Black communities wanted better schools, and busing was the tool the law offered, even though it never promised to accomplish much.
There are many reasons to believe that Joe Biden should not be the next president — but his 1970s-era opposition to busing as a means to school desegregation should not be one of them.
There’s little doubt that this could prove to be a litmus test for the current generation of race-conscious Democrats. Northwestern history professor Brett Gadsden has begun to make this case against Biden in Politico: “A sincere critique of Biden’s busing record would require a broader reckoning of the Democratic Party’s — and by extension the nation’s — abandonment of this central goal of the civil rights movement.” Of course, to agree one must accept the idea that busing was rightly a central civil-rights goal — and that those who opposed it were irredeemably racist.
That was, to be sure, my own view as school desegregation began in Boston, in the fall of 1974. I was a young reporter for a left-wing weekly newspaper, the Boston Phoenix, and was convinced that I was seeing a northern version of the “segregation now, segregation forever” George Wallace had endorsed. (Indeed, Wallace actually carried the city of Boston in the 1976 Democratic presidential primary.) It was only over time, as I became exposed to the anti-busing movement, and to the neighborhoods where it was strong, that my views “evolved,” as is said these days. It became clear that there were not only competing values at stake but that the blue-collar Democrats in South Boston, Charlestown, and East Boston who took up the slogan “bus the liberals” had a good point.
That was not at all obvious to me at first. The Boston School Committee, after all, had been convicted in federal court not of de facto but of de jure segregation for the way it drew neighborhood school-district lines. Its goal was to ensure, for instance, that those assigned to South Boston and Charlestown high schools (both grand buildings set on hills in the middle of their “towns,” next to the Dorchester Heights and Bunker Hill Revolutionary War monuments, respectively) would come only from those overwhelmingly white, Irish-American neighborhoods. Black students from the Columbia Point public-housing project, adjacent to South Boston, were in fact bused to more-distant, predominantly black schools. Elected school-committee members made crude political appeals, including, most notably, Louise Day Hicks’s slogan “You know where I stand.”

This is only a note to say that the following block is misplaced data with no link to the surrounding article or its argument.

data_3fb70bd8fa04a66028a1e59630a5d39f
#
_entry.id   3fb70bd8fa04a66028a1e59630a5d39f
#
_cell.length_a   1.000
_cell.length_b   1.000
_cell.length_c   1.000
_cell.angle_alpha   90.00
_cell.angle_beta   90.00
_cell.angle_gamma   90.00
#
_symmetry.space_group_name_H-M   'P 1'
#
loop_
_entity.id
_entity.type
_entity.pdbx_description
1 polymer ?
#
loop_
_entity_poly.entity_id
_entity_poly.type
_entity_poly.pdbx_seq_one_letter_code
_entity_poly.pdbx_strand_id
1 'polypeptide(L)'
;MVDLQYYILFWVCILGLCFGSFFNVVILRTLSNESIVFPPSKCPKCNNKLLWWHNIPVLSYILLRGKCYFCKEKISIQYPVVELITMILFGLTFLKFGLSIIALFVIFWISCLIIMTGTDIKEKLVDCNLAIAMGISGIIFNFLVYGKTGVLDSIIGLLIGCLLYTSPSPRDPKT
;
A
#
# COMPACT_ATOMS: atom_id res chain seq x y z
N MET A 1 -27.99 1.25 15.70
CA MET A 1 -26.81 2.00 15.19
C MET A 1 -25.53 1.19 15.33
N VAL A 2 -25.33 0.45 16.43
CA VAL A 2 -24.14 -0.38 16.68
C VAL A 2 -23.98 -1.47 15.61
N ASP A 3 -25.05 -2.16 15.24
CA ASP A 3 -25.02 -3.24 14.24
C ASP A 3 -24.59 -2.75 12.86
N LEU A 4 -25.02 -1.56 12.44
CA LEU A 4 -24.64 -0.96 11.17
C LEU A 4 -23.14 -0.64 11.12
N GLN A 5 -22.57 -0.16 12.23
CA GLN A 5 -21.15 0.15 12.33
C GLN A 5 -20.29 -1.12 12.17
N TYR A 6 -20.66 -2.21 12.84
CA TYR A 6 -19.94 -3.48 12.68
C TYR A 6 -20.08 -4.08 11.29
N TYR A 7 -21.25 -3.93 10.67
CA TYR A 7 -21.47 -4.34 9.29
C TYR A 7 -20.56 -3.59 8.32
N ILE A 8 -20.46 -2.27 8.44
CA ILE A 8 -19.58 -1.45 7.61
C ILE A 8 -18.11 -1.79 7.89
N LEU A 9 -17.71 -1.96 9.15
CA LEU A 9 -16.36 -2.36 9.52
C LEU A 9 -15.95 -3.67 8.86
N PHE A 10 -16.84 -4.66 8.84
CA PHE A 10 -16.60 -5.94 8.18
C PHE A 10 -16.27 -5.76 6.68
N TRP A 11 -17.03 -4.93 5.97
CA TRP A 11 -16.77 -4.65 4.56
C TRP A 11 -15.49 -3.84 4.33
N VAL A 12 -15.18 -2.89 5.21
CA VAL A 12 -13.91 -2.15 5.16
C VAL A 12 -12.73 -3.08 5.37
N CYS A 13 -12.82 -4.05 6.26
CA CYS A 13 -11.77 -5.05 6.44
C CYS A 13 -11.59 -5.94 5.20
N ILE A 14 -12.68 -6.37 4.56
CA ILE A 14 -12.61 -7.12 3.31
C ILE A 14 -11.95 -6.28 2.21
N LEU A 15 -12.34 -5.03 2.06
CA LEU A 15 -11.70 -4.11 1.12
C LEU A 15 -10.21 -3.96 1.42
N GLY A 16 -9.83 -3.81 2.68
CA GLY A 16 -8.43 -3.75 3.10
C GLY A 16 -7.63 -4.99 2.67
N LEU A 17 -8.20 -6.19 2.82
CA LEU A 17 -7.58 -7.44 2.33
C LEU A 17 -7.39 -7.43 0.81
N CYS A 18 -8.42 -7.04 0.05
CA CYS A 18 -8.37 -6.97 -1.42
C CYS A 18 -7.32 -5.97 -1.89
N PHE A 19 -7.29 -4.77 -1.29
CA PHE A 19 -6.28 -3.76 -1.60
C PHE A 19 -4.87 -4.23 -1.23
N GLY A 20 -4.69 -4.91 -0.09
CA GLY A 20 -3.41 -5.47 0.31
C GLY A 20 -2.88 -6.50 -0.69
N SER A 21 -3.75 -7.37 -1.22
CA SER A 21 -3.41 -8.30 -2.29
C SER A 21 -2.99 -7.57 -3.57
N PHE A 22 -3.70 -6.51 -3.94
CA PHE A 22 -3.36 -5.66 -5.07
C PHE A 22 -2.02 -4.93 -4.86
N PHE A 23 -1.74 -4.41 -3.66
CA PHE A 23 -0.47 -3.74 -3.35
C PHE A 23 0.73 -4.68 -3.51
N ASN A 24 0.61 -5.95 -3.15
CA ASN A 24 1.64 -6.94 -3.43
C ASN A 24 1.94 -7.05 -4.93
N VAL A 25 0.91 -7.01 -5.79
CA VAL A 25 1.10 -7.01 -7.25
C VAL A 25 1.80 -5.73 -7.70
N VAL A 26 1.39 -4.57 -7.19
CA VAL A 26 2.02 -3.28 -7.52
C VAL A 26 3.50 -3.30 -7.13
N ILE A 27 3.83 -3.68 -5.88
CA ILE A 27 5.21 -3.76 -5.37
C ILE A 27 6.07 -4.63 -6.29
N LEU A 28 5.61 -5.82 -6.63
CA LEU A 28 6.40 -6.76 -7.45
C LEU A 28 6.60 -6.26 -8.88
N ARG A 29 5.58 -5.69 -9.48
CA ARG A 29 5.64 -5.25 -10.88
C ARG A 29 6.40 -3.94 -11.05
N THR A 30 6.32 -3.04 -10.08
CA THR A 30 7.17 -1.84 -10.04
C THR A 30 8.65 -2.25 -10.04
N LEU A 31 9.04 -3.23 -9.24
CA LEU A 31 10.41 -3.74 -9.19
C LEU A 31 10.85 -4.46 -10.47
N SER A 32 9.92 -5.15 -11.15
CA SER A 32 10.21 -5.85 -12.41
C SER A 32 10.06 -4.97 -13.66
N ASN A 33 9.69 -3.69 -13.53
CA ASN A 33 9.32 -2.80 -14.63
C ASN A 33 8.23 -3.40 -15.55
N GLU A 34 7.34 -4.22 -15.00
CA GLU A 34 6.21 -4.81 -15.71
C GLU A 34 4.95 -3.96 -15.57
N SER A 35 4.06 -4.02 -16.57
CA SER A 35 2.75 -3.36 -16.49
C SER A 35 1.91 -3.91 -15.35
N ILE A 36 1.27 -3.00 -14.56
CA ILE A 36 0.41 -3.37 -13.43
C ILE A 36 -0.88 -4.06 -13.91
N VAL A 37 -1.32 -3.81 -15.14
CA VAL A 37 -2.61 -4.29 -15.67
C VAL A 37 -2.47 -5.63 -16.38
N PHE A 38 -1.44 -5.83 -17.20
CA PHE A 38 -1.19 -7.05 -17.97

It became easy to see racism run rampant as the buses began to roll.
White families launched a year-long school boycott. A group called ROAR (Restore Our Alienated Rights) organized angry crowds to intimidate the black students being bused into South Boston from the Roxbury ghetto. Rocks and bottles hit the windows of school buses, including one on which a black city official I knew was riding. I covered the violence: A clueless Haitian immigrant beaten when he was stuck in traffic in South Boston. A pre-med student from Jamaica forced to move out of a South Boston public-housing project after a friend’s car was firebombed. These were tough places, not unlike Belfast in the throes of the Troubles. (“Twenty-Six Plus Six Equals One” Ireland unification bumper stickers were common.) I was warned to be wary of “guys with nicknames”: Knocko, Whacko, and, of course, Whitey. When I covered School Committee meetings, I would be singled out for criticism — or, more often, taunting — by one prominent anti-busing member, which was unnerving. Violence simmered in the city; shots fired at the school football field in Charlestown, post-busing, struck and paralyzed a black football player. (The shooter was of school age but not in school; he told me he was just shooting at targets on a rooftop.)
This all made it unlikely that my view of the situation would change — but eventually, it did. Much of that change was due to the relationship I developed with Ray Flynn, a South Boston state representative and later the Boston mayor and U.S. ambassador to the Vatican. Although an anti-busing leader, Flynn was no hater, it was clear to me at once. He’d been an all-American basketball player at Providence College and nearly made it with the Celtics but chose to move back to Southie. He’d run along the waterfront there and knew everyone. He’d been a star at South Boston High School, made good — and came home. Community mattered most to him. He understood that the high school — like the parish, youth hockey league, and the St. Patrick’s Day parade — was a community institution. In Charlestown, the imposing granite-faced high school across from Bunker Hill was the site of the annual community-organized World Halfball Tournament: a local street game formalized. (I’d later make a documentary film about the tournament.) But in time, that high school would close. Community was put at risk by busing, as key threads of the social fabric were pulled apart.